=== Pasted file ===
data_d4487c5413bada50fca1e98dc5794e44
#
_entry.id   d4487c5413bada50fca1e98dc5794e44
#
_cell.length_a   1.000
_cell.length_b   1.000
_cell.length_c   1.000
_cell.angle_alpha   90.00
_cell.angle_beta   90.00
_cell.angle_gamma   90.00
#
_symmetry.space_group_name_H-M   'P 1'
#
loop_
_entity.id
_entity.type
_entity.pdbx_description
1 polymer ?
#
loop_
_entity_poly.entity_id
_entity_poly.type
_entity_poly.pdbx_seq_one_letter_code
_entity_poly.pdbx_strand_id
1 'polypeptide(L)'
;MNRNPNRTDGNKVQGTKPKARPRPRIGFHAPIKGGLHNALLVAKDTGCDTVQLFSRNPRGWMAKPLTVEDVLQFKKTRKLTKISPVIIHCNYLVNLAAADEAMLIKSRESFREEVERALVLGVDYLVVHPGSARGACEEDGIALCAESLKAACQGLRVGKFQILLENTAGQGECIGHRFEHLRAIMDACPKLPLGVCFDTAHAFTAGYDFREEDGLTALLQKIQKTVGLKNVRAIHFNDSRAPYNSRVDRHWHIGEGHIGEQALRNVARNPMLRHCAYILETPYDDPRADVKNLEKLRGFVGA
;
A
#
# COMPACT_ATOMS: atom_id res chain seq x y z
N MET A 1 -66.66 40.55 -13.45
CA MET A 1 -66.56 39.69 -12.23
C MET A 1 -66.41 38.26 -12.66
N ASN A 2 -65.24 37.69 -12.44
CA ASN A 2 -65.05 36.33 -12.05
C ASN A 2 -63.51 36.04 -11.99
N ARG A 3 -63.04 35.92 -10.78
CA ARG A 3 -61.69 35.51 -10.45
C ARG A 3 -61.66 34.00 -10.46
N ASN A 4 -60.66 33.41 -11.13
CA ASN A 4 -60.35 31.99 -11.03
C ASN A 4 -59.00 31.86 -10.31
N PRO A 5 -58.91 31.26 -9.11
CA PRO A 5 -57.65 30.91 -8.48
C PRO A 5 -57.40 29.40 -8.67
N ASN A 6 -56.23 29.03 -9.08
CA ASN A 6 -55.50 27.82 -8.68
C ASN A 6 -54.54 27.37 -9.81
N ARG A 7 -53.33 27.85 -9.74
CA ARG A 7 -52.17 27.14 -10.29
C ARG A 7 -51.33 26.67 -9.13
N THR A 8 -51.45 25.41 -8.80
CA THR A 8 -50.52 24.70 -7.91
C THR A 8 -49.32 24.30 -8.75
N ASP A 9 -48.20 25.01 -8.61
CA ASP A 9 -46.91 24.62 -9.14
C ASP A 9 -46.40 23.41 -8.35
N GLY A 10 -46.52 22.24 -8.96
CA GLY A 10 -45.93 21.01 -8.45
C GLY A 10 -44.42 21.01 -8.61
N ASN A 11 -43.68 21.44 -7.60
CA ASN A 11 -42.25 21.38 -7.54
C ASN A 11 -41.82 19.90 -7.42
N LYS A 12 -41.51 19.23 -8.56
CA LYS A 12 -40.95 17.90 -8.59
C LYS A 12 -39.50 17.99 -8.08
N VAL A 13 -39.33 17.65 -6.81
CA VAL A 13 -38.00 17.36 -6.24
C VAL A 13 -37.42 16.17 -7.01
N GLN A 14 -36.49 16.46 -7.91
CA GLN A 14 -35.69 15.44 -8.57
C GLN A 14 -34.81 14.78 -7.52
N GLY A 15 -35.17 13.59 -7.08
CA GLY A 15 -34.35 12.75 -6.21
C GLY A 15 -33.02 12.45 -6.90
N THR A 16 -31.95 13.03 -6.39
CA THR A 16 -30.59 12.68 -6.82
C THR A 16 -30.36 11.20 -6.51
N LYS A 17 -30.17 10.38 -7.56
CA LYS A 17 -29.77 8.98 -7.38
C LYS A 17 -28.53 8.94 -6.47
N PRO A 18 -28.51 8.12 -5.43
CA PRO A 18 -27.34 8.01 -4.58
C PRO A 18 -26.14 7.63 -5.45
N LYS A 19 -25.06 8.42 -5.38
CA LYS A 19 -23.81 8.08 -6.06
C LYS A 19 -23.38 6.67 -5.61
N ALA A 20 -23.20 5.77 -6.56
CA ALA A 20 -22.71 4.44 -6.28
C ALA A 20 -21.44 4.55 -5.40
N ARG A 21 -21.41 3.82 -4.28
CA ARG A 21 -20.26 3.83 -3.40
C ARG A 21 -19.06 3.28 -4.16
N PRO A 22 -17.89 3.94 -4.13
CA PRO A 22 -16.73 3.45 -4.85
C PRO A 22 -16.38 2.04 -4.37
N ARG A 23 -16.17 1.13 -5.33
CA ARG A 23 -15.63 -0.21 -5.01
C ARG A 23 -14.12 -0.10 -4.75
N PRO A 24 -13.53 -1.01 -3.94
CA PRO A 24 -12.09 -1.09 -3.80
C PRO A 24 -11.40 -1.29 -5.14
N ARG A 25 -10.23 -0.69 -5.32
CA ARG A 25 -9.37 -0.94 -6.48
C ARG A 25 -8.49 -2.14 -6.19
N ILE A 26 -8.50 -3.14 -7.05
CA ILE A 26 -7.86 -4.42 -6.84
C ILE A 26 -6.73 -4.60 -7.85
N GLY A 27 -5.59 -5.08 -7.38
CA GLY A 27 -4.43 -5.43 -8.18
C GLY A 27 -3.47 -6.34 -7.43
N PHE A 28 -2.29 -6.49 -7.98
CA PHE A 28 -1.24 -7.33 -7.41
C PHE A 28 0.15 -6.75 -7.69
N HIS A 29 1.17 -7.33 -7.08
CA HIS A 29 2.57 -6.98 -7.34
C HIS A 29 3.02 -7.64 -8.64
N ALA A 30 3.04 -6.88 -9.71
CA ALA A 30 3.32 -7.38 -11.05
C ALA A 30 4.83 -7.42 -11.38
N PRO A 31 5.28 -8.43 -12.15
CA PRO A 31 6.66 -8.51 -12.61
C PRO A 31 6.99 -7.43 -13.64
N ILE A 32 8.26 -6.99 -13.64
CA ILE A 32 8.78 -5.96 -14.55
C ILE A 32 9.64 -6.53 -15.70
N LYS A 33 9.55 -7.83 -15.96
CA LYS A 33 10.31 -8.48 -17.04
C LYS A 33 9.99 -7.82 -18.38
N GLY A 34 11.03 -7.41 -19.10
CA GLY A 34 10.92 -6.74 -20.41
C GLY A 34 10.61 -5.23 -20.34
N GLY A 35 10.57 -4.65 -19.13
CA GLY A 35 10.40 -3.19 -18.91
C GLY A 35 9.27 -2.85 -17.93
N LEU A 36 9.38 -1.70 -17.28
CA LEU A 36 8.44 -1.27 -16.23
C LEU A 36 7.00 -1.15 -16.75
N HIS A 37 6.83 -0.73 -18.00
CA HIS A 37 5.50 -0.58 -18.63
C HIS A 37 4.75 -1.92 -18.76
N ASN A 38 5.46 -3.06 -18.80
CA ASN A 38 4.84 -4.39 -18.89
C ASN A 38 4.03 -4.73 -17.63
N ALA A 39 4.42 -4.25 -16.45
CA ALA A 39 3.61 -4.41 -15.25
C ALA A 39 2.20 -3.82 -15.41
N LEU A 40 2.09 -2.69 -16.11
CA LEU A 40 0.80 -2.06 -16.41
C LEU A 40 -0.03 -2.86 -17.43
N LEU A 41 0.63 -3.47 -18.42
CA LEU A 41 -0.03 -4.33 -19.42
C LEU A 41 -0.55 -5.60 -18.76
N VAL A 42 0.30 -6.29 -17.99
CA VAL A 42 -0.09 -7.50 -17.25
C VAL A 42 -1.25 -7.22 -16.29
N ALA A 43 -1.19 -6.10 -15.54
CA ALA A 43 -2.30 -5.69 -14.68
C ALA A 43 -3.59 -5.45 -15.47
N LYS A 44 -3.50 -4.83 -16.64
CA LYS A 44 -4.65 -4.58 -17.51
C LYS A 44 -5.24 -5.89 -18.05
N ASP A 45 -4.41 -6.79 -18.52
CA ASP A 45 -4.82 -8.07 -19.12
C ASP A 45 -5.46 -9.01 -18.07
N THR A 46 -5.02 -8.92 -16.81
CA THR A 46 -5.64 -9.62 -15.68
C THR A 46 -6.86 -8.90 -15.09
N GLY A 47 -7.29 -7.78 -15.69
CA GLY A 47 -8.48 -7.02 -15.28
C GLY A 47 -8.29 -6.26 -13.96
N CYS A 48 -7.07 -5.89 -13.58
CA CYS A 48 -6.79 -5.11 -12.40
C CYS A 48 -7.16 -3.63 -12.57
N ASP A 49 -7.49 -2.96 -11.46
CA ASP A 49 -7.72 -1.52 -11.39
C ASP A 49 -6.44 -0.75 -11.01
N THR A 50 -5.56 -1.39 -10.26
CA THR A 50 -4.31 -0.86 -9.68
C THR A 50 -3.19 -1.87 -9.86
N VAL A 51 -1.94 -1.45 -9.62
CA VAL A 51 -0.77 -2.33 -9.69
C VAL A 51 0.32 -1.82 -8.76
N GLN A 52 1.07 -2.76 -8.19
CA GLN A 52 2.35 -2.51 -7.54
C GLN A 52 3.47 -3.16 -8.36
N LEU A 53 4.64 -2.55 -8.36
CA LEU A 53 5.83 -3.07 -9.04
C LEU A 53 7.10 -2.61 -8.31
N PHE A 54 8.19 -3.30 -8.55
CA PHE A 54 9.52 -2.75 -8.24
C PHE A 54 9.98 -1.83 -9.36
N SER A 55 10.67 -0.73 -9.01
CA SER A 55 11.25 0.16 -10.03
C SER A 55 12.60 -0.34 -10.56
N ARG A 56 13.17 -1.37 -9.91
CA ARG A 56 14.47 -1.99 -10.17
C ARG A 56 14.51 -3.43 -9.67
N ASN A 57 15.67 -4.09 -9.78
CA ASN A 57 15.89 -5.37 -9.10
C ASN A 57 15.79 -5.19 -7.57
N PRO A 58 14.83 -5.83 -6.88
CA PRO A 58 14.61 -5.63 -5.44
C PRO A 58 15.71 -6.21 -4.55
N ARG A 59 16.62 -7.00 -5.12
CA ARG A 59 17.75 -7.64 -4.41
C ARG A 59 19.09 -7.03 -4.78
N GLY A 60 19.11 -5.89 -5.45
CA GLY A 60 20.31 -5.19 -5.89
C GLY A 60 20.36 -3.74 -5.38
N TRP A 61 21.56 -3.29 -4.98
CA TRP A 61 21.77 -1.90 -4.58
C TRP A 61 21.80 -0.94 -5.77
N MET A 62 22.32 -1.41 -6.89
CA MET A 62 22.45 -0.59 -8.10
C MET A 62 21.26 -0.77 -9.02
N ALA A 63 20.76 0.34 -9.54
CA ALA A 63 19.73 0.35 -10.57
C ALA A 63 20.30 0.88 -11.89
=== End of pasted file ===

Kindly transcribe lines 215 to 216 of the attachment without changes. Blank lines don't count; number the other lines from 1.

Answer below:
CA MET A 62 22.45 -0.59 -8.10
C MET A 62 21.26 -0.77 -9.02